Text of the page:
So if this does not define what you are doing on the internet then that's "unlawful gambling" and 167.122 makes that a misdemeanor.

The way I read it, "unlawful gambling" is doing exactly what you are doing. My first Internet-specific statute appears to apply to the proprietors of internet gambling services (you're probably paying someone in Cayman Islands or something).
posted by Pacheco at 6:36 PM on June 10, 2006


Yes, I agree that the statute above does NOT appear to apply to you. HOWEVER, Oregan Rev. Stat. 167.122 is Unlawful gambling in the second degree.

(1) A person commits the crime of unlawful gambling in the second degree if the person knowingly:

(a) Places a bet with a bookmaker; or

(b) Participates or engages in unlawful gambling as a player.

(2) Unlawful gambling in the second degree is a Class A misdemeanor.

167.127 Unlawful gambling in the first degree.

(1) A person commits the crime of unlawful gambling in the first degree if the person knowingly promotes or profits from unlawful gambling.

(2) Unlawful gambling in the first degree is a Class C felony.

So, you can see that it is, at minimum a misdemeanor (under subpart (b)). However, currently I am aware of no prosecutions. That is, it appears that Oregan law enforcement has bigger fish to fry.
posted by GIRLesq at 6:46 PM on June 10, 2006


Sorry all, while I was cutting and pasting my answer more posts must have gone up that made my answer a little moot (and redundant). My aplogoies for all that mootness and redundancy. :-)
posted by GIRLesq at 6:52 PM on June 10, 2006


I certainly wouldn't suggest becoming a test case, but I'm not certain that any state has the power under the Constitution to ban internet gambling if the gambling server is in another state.

That would make it interstate commerce, and place full control over it with the Federal government, wouldn't it?

Even if such laws are on the books, I suspect they could be challenged constitutionally. But of course it wouldn't be easy -- or cheap -- to do so. And you never know for sure until after the fact, especially here in the Ninth Circuit.
posted by Steven C. Den Beste at 7:12 PM on June 10, 2006


Pacheco, the gambling wouldn't actually take place in Oregon, would it? It would take place on the server, whereever that's located. So what you posted said that it's illegal for an Oregonian to gamble in Oregon, but it isn't illegal for an Oregonian to gamble elsewhere. How, then, would that law apply to internet gambling?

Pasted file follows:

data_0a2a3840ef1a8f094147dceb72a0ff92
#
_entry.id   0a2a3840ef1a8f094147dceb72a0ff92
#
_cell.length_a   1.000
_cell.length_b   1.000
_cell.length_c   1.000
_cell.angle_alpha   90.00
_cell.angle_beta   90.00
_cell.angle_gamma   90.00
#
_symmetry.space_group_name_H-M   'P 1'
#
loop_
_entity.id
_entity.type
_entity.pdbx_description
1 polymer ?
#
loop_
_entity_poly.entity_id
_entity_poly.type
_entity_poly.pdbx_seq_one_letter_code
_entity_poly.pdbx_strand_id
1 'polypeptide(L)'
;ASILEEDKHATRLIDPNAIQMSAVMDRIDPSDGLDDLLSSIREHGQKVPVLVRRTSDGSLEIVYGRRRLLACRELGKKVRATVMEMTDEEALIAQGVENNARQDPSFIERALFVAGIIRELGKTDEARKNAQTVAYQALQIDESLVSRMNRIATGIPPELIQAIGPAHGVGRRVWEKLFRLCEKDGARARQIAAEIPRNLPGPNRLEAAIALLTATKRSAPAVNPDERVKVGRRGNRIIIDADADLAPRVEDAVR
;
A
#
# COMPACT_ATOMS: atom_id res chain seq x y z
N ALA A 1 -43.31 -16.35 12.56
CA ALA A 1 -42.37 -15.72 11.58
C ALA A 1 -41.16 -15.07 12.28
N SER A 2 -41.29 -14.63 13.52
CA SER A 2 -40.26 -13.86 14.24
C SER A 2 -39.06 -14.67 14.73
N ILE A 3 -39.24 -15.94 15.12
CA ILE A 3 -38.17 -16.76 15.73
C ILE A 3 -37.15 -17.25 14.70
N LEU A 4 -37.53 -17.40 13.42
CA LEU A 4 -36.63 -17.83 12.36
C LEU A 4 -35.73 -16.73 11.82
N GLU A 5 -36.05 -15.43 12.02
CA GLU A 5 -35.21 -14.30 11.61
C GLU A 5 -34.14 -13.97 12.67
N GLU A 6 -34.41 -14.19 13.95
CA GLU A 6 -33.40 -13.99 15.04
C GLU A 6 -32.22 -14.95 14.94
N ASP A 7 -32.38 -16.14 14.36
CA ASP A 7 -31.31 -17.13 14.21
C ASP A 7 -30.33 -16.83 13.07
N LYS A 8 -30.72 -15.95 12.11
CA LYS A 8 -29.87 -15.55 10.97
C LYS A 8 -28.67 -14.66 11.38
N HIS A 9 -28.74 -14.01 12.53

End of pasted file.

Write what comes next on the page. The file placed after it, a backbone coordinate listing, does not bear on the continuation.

posted by Steven C. Den Beste at 7:14 PM on June 10, 2006


I don't have time for a detailed answer right now, but the short answer is that no one is certain. The best source for detailed information about the status of the law is probably the fairly comprehensive page maintained by Nelson Rose.
posted by Lame_username at 7:39 PM on June 10, 2006


Screw 'em! And screw their ever-climbing sales tax, too. (No sales tax in Oregon.

Uh, base income tax of 9 percent on every penny you earn in Oregon, vs. base sales tax of 6.5 percent (plus jurisdictional taxes bringing it up to as much as 8 percent) on every penny you spend in Washington. Even if you spend every penny you earn, you're going to give more to the govt. in Oregon than in Washington.
posted by croutonsupafreak at 7:52 PM on June 10, 2006


The question wasn't whether Oregon SHOULD be able to make internet gambling a misdemeanor. Rather, it was whether it does already. Apparently the Washington law has been around for a while and the new change makes it a felony. Because there is no evidence that the Washington misdemeanor law has been successfully challenged, I could reasonably construe the Oregon in the manner in which I did.

I saw that there was an Interstate Commerce issue, but I haven't been cited any law that addresses this. If you have some, by all means, provide it. If its just a law professor's web site that would be a more interesting post in the blue.
posted by Pacheco at 8:43 PM on June 10, 2006


Also, Oregon's been talking about a sales tax. Our budget right now is, uh... going down the can. I think its only a matter of time until we get a sales tax (and then we're majorly screwed).
posted by devilsbrigade at 8:53 PM on June 10, 2006


Get your damn income tax off of my yacht!
posted by Pacheco at 9:00 PM on June 10, 2006


So the only difference between Washington and Oregon may be the felony/misdemeanor distinction. Play at your own risk

That's a pretty big distinction.
posted by delmoi at 9:33 PM on June 10, 2006


I agree, maybe Washington is ahead of the curve and this will be challenged.
posted by Pacheco at 9:42 PM on June 10, 2006


Isn't online gambling also a violation of federal law?
posted by raf at 10:48 PM on June 10, 2006


Could be wrong here, but wouldn't interstate gambling present concurrent jurisdiction, where both the state and federal courts would have power to rule? Also, it seems unlikely that the location of the gambling would only be in the state of the server; i bet the gambling could be considered to take place on both ends (just guessing, mind you...).
posted by herc at 6:39 AM on June 11, 2006


So the only difference between Washington and Oregon may be the felony/misdemeanor distinction. Play at your own risk

That's a pretty big distinction.

Yes.

Thank you for your answers, everyone.
posted by Marla Singer at 9:41 AM on June 11, 2006


IANAL, but I agree that as long as the server is in another state or country they can't touch you. That's solely under the purview of the federal government. Has anyone ever heard of casual online gamblers being thrown in the slammer or fined. Of course not, they are just all pissed because this revenue is moving out of state so they try to make it seem criminal. It's ridiculous. So play your online poker and brag of how well your doing all while making sure you report that income and tell the government to kiss your ass.
posted by crypticgeek at 6:45 PM on June 11, 2006